Combining limnology and palaeolimnology to investigate recent regime shifts in a shallow, eutrophic lake

Linda Randsalu-Wendrup, Daniel J. Conley, Jacob Carstensen, Lars Anders Hansson, Christer Brönmark, Sherilyn C. Fritz, Preetam Choudhary, Joyanto Routh, Dan Hammarlund

Research output: Contribution to journalArticlepeer-review

23 Scopus citations


In this study, we demonstrate that an integrated approach, combining palaeolimnological records and limnological monitoring data, can increase our understanding of changing ecological patterns and processes in shallow lakes. We focused on recent regime shifts in shallow Lake Krankesjön, southern Sweden, including the collapse of the clear-water state in 1975 and its subsequent recovery in the late 1980s. We used diatom, hydrocarbon and biogenic silica sediment records, in concert with limnological data sets on nutrient concentrations, water clarity, chlorophyll-a and water depth, to investigate the shifts. The shift from clear to turbid conditions was abrupt and occurred over 1 to 2 years, whereas recovery of the clear-water state was more gradual, taking 4-5 years. In 1978, shortly after the first regime shift in water clarity, the diatom community underwent a significant shift. It became less diverse, with decreased abundance of epiphytic and planktonic taxa. Despite rising phosphorus concentrations and lower abundance of submerged macrophytes, Lake Krankesjön has remained in the clear-water state over the past 20 years, although this state seems to be increasingly unstable and susceptible to collapse. The complex reactions of the entire lake ecosystem to major changes in lake-water clarity, as shown by the palaeolimnological variables investigated in this study, emphasize the importance of careful lake and catchment management if a stable, clear-water state is desired.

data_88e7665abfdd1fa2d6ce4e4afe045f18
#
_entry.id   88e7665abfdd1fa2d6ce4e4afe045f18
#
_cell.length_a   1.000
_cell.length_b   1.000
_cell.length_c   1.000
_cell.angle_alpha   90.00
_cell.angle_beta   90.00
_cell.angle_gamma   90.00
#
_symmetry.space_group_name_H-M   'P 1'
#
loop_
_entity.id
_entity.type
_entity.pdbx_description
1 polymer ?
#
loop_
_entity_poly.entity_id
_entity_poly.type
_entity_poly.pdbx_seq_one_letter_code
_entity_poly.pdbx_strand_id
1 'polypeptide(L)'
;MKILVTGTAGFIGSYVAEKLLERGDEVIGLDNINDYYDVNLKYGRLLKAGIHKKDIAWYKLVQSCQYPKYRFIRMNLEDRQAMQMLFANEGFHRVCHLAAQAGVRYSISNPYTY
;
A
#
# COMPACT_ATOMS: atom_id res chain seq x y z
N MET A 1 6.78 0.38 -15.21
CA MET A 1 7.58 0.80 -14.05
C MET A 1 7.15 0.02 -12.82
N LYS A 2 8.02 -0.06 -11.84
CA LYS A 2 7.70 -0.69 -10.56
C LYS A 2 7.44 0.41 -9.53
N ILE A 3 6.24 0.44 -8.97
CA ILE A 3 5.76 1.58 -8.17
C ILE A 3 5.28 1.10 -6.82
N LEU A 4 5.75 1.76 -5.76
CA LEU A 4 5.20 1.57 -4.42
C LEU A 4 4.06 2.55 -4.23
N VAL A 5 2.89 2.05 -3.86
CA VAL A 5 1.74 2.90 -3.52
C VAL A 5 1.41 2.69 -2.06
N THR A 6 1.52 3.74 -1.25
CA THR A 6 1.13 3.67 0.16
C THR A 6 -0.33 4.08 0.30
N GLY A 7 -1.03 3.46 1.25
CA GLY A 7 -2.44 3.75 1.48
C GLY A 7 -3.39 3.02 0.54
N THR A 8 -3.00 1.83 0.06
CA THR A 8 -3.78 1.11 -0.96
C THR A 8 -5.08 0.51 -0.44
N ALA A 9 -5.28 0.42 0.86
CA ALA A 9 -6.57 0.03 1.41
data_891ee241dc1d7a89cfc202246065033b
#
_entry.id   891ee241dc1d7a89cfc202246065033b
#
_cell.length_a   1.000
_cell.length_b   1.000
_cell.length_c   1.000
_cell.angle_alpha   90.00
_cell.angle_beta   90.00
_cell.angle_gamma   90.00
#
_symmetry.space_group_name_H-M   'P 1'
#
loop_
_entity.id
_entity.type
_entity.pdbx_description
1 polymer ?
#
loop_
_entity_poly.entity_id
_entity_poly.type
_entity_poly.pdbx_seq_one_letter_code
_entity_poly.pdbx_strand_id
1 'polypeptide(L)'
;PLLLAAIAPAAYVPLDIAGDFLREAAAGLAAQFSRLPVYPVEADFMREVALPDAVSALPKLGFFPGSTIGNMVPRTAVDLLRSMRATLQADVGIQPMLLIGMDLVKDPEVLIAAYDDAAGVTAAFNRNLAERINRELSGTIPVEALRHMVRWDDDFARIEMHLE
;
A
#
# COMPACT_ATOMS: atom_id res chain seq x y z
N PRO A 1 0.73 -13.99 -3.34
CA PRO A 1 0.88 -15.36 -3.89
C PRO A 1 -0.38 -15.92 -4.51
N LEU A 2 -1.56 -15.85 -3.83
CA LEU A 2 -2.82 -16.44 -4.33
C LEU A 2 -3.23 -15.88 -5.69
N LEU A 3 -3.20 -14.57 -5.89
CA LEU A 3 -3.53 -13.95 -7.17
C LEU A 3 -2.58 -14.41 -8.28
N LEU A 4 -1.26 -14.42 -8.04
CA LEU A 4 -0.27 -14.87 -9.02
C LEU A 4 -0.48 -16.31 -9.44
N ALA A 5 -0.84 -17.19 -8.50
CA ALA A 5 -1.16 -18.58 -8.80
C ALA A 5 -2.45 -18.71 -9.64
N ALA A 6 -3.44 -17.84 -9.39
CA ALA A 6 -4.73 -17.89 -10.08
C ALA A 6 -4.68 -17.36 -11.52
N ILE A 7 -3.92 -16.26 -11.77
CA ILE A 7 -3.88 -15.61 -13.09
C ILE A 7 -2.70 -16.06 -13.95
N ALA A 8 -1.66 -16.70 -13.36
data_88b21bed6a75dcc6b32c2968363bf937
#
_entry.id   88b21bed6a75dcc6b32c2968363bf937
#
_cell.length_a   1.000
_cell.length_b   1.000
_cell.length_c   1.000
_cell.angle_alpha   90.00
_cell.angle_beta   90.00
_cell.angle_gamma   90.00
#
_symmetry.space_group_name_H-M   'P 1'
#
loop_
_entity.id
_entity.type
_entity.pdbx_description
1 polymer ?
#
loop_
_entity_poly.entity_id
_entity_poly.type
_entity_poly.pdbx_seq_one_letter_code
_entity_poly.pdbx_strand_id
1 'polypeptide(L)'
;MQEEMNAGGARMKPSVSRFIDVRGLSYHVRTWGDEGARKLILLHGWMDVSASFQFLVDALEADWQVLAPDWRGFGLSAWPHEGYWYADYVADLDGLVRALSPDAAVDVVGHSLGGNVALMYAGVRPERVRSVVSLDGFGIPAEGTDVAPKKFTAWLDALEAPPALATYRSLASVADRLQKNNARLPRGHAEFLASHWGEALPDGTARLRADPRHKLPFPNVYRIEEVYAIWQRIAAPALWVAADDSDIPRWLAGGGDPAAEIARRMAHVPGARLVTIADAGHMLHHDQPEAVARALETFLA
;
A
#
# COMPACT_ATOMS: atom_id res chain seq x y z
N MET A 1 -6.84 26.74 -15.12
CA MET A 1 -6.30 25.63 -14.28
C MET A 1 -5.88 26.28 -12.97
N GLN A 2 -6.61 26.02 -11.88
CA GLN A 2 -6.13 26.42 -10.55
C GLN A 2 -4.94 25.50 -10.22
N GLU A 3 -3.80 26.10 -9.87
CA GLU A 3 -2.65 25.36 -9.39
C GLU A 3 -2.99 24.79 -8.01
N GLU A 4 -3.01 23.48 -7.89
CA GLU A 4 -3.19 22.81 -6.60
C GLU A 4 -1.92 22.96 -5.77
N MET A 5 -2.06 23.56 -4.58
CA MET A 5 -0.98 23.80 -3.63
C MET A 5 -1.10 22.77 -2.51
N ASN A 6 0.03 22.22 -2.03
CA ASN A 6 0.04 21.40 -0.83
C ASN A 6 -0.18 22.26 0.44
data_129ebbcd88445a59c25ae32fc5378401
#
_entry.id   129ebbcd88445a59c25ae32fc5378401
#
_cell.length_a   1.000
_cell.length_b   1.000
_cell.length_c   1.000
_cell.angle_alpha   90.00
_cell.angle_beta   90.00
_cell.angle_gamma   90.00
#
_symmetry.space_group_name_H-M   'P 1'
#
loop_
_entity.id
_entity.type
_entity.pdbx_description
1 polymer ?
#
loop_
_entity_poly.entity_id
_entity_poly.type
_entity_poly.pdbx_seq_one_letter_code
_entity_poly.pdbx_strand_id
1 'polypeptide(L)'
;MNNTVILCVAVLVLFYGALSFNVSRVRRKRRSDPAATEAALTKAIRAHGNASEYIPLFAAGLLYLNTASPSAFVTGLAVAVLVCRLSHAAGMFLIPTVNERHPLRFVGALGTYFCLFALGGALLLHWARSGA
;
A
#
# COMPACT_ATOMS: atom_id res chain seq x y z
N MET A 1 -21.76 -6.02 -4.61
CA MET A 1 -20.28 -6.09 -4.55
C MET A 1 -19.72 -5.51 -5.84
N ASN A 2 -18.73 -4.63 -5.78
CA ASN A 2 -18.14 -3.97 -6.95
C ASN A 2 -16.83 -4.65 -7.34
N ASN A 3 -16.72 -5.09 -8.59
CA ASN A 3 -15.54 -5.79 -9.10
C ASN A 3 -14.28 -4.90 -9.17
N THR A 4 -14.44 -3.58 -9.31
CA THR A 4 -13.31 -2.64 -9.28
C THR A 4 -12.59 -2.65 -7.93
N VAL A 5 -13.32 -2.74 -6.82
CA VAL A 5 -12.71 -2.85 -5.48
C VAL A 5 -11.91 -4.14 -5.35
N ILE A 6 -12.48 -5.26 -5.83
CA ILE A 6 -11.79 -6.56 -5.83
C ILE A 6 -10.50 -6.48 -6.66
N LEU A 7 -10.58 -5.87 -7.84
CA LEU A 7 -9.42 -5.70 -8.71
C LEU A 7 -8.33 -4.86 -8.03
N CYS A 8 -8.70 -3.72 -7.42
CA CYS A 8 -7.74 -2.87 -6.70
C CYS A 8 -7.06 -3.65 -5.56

Original languageEnglish (US)
Pages (from-to)437-448
Number of pages12
JournalJournal of Paleolimnology
Issue number3
StatePublished - Mar 2014


  • Alternative stable state
  • Diatoms
  • Ecosystem
  • Hydrocarbons
  • Monitoring
  • Regime shift

ASJC Scopus subject areas

  • Aquatic Science
  • Earth-Surface Processes


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